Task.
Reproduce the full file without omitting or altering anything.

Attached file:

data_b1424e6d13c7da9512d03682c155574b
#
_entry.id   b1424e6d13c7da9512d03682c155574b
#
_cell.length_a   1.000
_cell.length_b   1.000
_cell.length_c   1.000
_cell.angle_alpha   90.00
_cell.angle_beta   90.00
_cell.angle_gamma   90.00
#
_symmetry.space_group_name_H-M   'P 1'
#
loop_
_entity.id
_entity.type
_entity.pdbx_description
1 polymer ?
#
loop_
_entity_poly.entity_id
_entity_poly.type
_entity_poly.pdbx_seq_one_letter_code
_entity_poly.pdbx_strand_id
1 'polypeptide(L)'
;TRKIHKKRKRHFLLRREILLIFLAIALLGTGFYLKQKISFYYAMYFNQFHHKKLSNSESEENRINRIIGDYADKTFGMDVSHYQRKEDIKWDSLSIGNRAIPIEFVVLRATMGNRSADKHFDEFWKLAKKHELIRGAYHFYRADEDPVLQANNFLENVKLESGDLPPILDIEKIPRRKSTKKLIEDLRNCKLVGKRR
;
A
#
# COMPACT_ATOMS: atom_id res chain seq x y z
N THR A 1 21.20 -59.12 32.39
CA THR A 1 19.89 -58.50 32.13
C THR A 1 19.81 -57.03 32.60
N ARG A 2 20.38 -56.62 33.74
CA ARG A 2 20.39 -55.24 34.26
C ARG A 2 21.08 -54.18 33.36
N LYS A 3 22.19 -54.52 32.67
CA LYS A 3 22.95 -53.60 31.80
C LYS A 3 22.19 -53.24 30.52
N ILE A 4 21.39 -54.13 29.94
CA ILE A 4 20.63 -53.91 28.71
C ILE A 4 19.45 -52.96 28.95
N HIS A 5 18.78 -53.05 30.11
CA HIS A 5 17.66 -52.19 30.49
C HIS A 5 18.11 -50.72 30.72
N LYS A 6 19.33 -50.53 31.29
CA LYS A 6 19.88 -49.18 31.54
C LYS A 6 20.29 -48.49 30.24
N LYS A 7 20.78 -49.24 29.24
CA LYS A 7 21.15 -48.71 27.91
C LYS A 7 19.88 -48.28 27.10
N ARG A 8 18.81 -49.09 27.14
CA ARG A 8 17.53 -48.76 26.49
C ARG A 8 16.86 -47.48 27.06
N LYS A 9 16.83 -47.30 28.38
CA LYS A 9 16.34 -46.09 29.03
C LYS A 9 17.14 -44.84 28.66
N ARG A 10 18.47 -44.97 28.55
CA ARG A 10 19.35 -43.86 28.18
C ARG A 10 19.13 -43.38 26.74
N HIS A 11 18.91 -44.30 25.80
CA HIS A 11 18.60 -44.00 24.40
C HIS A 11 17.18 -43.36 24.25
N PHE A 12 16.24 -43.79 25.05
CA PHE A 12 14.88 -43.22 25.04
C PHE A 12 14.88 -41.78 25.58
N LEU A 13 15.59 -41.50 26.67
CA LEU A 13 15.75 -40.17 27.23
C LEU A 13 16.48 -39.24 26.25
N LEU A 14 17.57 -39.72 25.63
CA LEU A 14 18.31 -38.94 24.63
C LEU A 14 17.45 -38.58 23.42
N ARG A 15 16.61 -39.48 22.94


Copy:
data_b1424e6d13c7da9512d03682c155574b
#
_entry.id   b1424e6d13c7da9512d03682c155574b
#
_cell.length_a   1.000
_cell.length_b   1.000
_cell.length_c   1.000
_cell.angle_alpha   90.00
_cell.angle_beta   90.00
_cell.angle_gamma   90.00
#
_symmetry.space_group_name_H-M   'P 1'
#
loop_
_entity.id
_entity.type
_entity.pdbx_description
1 polymer ?
#
loop_
_entity_poly.entity_id
_entity_poly.type
_entity_poly.pdbx_seq_one_letter_code
_entity_poly.pdbx_strand_id
1 'polypeptide(L)'
;TRKIHKKRKRHFLLRREILLIFLAIALLGTGFYLKQKISFYYAMYFNQFHHKKLSNSESEENRINRIIGDYADKTFGMDVSHYQRKEDIKWDSLSIGNRAIPIEFVVLRATMGNRSADKHFDEFWKLAKKHELIRGAYHFYRADEDPVLQANNFLENVKLESGDLPPILDIEKIPRRKSTKKLIEDLRNCKLVGKRR
;
A
#
# COMPACT_ATOMS: atom_id res chain seq x y z
N THR A 1 21.20 -59.12 32.39
CA THR A 1 19.89 -58.50 32.13
C THR A 1 19.81 -57.03 32.60
N ARG A 2 20.38 -56.62 33.74
CA ARG A 2 20.39 -55.24 34.26
C ARG A 2 21.08 -54.18 33.36
N LYS A 3 22.19 -54.52 32.67
CA LYS A 3 22.95 -53.60 31.80
C LYS A 3 22.19 -53.24 30.52
N ILE A 4 21.39 -54.13 29.94
CA ILE A 4 20.63 -53.91 28.71
C ILE A 4 19.45 -52.96 28.95
N HIS A 5 18.78 -53.05 30.11
CA HIS A 5 17.66 -52.19 30.49
C HIS A 5 18.11 -50.72 30.72
N LYS A 6 19.33 -50.53 31.29
CA LYS A 6 19.88 -49.18 31.54
C LYS A 6 20.29 -48.49 30.24
N LYS A 7 20.78 -49.24 29.24
CA LYS A 7 21.15 -48.71 27.91
C LYS A 7 19.88 -48.28 27.10
N ARG A 8 18.81 -49.09 27.14
CA ARG A 8 17.53 -48.76 26.49
C ARG A 8 16.86 -47.48 27.06
N LYS A 9 16.83 -47.30 28.38
CA LYS A 9 16.34 -46.09 29.03
C LYS A 9 17.14 -44.84 28.66
N ARG A 10 18.47 -44.97 28.55
CA ARG A 10 19.35 -43.86 28.18
C ARG A 10 19.13 -43.38 26.74
N HIS A 11 18.91 -44.30 25.80
CA HIS A 11 18.60 -44.00 24.40
C HIS A 11 17.18 -43.36 24.25
N PHE A 12 16.24 -43.79 25.05
CA PHE A 12 14.88 -43.22 25.04
C PHE A 12 14.88 -41.78 25.58
N LEU A 13 15.59 -41.50 26.67
CA LEU A 13 15.75 -40.17 27.23
C LEU A 13 16.48 -39.24 26.25
N LEU A 14 17.57 -39.72 25.63
CA LEU A 14 18.31 -38.94 24.63
C LEU A 14 17.45 -38.58 23.42
N ARG A 15 16.61 -39.48 22.94